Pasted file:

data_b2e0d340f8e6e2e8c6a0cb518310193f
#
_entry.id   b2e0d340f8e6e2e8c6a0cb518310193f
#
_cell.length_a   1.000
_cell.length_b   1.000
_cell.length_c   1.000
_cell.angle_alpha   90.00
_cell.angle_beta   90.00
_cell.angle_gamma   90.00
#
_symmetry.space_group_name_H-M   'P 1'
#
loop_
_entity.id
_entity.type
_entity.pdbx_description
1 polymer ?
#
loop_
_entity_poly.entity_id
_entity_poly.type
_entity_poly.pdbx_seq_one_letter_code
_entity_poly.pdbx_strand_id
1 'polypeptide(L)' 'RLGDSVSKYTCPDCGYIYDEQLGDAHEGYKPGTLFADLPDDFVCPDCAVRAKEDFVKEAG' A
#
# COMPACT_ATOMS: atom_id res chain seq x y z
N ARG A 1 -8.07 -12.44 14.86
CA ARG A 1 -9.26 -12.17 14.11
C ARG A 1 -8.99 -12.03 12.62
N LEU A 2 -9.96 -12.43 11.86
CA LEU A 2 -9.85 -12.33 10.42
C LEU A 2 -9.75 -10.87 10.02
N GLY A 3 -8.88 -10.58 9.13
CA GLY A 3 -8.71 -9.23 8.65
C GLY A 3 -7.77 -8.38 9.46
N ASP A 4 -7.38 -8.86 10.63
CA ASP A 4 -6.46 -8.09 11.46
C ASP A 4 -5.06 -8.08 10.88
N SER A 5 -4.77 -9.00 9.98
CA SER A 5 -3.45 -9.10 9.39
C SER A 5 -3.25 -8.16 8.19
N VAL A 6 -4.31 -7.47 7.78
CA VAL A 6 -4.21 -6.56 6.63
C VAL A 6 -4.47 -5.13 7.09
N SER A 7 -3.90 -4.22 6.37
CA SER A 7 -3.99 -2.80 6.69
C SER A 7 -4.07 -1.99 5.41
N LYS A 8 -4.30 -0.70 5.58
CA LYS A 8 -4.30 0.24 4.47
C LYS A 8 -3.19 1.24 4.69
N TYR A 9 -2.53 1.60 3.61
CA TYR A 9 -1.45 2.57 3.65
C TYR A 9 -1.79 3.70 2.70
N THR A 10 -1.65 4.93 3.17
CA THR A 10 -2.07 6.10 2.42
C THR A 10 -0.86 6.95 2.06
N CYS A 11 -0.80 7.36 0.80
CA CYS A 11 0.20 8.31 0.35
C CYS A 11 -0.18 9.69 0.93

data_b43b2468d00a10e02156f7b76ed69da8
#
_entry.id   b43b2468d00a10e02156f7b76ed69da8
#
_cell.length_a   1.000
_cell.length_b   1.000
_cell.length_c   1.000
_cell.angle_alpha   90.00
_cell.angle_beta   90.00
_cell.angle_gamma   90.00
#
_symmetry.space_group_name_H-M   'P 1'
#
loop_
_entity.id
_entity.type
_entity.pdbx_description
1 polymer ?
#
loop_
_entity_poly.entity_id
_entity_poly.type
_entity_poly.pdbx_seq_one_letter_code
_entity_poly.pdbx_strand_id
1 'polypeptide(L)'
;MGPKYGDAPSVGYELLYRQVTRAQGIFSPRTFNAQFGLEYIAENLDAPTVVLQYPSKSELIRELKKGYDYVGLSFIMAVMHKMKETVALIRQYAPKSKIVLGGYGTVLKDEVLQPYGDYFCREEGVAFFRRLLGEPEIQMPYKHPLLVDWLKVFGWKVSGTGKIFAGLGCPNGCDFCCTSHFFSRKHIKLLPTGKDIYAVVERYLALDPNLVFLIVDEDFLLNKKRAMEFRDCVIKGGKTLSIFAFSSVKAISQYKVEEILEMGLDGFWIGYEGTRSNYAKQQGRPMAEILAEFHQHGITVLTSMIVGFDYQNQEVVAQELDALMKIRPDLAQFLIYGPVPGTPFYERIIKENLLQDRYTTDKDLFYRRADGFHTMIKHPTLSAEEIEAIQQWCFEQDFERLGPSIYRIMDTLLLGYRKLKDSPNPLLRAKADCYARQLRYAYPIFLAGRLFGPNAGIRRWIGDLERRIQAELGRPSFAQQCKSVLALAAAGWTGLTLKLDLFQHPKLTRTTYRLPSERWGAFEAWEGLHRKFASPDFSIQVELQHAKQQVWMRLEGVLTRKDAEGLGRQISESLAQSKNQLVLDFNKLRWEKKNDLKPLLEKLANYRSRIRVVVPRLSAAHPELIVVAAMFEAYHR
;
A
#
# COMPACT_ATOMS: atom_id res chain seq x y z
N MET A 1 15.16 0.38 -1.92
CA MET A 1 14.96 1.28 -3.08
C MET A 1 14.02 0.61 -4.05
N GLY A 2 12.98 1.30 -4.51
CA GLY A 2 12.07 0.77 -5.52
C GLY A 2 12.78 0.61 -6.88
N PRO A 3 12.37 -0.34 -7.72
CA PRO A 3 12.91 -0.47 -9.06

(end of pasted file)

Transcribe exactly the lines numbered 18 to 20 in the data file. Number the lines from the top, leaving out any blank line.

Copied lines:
1 polymer ?
#
loop_